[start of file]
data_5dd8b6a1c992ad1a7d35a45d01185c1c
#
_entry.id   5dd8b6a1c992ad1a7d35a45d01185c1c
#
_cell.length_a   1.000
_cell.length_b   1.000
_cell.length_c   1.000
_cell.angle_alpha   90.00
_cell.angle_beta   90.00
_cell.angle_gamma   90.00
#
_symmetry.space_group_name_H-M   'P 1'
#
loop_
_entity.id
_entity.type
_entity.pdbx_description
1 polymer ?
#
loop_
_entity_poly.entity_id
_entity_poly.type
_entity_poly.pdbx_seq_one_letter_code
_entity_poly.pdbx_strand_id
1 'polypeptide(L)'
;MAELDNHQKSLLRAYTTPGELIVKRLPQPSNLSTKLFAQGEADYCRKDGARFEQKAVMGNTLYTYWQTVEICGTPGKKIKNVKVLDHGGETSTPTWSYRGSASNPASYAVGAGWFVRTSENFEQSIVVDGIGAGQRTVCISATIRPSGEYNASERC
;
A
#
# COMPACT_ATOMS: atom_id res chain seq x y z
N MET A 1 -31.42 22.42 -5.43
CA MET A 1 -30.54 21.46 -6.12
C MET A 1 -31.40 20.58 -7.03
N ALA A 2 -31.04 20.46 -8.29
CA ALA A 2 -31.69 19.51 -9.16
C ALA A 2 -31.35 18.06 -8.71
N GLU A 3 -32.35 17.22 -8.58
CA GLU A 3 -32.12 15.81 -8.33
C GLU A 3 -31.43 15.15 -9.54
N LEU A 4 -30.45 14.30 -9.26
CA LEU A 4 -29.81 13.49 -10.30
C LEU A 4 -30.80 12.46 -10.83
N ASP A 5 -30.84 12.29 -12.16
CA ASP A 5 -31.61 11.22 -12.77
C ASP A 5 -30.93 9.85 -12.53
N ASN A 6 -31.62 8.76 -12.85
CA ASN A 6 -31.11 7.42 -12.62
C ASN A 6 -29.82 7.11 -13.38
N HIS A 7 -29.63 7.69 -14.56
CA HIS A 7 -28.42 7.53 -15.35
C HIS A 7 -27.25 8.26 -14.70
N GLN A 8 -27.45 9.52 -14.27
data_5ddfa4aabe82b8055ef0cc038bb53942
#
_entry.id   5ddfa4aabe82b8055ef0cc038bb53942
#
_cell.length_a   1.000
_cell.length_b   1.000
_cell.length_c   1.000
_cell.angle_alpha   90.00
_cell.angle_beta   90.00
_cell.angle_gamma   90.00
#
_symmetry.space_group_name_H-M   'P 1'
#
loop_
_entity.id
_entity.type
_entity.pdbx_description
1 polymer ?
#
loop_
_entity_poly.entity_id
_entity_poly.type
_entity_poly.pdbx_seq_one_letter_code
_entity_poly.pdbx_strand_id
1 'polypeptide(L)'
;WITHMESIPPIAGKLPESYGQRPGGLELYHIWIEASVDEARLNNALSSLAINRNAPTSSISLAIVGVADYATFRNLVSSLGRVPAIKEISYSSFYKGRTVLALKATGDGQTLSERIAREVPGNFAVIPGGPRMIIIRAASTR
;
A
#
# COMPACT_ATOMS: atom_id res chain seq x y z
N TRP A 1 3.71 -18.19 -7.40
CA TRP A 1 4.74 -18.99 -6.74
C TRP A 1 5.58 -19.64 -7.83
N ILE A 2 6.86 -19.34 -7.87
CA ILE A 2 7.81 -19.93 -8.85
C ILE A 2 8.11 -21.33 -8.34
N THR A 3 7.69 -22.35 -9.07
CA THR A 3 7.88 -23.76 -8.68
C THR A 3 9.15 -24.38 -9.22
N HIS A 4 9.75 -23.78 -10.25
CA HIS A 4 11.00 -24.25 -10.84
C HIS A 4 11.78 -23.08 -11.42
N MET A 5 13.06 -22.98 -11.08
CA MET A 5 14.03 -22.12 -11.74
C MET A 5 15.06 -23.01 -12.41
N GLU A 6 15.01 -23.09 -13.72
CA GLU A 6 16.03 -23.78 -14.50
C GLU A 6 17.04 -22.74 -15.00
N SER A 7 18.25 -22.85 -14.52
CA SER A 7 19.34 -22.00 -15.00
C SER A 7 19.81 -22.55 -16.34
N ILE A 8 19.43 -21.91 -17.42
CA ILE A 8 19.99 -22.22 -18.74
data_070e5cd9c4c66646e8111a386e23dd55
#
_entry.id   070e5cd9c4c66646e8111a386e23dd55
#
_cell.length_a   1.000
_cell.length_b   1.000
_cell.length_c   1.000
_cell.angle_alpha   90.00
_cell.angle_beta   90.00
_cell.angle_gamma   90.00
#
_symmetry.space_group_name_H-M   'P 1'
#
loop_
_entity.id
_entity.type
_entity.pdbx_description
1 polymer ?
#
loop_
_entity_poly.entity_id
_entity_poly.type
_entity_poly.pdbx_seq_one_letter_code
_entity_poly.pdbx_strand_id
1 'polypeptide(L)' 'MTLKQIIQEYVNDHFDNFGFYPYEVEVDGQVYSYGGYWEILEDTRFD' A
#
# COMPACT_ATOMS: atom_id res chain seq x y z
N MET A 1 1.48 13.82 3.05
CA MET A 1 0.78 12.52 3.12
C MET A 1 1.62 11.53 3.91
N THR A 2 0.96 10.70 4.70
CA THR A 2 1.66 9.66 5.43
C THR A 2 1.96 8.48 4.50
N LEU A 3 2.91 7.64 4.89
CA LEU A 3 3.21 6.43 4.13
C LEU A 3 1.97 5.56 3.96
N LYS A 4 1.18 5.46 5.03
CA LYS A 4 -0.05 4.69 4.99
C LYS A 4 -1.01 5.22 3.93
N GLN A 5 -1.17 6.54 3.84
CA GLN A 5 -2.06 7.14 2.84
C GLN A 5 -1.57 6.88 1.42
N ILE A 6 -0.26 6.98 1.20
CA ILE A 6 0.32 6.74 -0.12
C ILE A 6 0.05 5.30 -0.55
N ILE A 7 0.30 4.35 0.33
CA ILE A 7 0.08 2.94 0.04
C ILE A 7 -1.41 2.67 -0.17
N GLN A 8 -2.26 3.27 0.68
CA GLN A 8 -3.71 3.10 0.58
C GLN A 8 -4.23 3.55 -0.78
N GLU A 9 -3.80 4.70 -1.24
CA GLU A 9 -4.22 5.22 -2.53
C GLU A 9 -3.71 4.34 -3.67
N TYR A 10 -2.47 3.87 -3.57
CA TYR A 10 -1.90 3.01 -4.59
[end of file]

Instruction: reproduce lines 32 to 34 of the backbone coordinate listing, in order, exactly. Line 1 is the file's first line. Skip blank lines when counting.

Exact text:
CA MET A 1 -30.54 21.46 -6.12
C MET A 1 -31.40 20.58 -7.03
N ALA A 2 -31.04 20.46 -8.29